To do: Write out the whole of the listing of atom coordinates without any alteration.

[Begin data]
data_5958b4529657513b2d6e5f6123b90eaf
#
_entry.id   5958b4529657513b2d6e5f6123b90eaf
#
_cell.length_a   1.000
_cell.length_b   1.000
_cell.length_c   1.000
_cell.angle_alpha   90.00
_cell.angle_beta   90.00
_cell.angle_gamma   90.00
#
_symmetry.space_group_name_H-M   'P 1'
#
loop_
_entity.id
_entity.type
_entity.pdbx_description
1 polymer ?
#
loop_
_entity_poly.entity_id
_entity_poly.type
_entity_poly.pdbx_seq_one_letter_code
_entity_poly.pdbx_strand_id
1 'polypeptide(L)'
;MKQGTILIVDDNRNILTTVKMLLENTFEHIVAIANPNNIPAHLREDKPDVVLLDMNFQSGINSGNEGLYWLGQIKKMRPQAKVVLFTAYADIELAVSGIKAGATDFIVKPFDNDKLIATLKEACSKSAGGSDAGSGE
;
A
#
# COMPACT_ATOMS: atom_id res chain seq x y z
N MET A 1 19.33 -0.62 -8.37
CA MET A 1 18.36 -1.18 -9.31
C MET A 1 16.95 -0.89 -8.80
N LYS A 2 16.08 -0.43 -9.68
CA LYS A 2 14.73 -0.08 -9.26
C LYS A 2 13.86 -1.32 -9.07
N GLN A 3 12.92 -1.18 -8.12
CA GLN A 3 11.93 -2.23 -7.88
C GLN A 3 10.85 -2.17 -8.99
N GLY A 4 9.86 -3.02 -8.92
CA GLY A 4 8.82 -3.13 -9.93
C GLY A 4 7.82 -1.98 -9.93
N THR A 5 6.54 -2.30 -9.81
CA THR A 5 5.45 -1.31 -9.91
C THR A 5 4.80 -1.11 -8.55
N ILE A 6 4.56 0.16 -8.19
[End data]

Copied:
data_5958b4529657513b2d6e5f6123b90eaf
#
_entry.id   5958b4529657513b2d6e5f6123b90eaf
#
_cell.length_a   1.000
_cell.length_b   1.000
_cell.length_c   1.000
_cell.angle_alpha   90.00
_cell.angle_beta   90.00
_cell.angle_gamma   90.00
#
_symmetry.space_group_name_H-M   'P 1'
#
loop_
_entity.id
_entity.type
_entity.pdbx_description
1 polymer ?
#
loop_
_entity_poly.entity_id
_entity_poly.type
_entity_poly.pdbx_seq_one_letter_code
_entity_poly.pdbx_strand_id
1 'polypeptide(L)'
;MKQGTILIVDDNRNILTTVKMLLENTFEHIVAIANPNNIPAHLREDKPDVVLLDMNFQSGINSGNEGLYWLGQIKKMRPQAKVVLFTAYADIELAVSGIKAGATDFIVKPFDNDKLIATLKEACSKSAGGSDAGSGE
;
A
#
# COMPACT_ATOMS: atom_id res chain seq x y z
N MET A 1 19.33 -0.62 -8.37
CA MET A 1 18.36 -1.18 -9.31
C MET A 1 16.95 -0.89 -8.80
N LYS A 2 16.08 -0.43 -9.68
CA LYS A 2 14.73 -0.08 -9.26
C LYS A 2 13.86 -1.32 -9.07
N GLN A 3 12.92 -1.18 -8.12
CA GLN A 3 11.93 -2.23 -7.88
C GLN A 3 10.85 -2.17 -8.99
N GLY A 4 9.86 -3.02 -8.92
CA GLY A 4 8.82 -3.13 -9.93
C GLY A 4 7.82 -1.98 -9.93
N THR A 5 6.54 -2.30 -9.81
CA THR A 5 5.45 -1.31 -9.91
C THR A 5 4.80 -1.11 -8.55
N ILE A 6 4.56 0.16 -8.19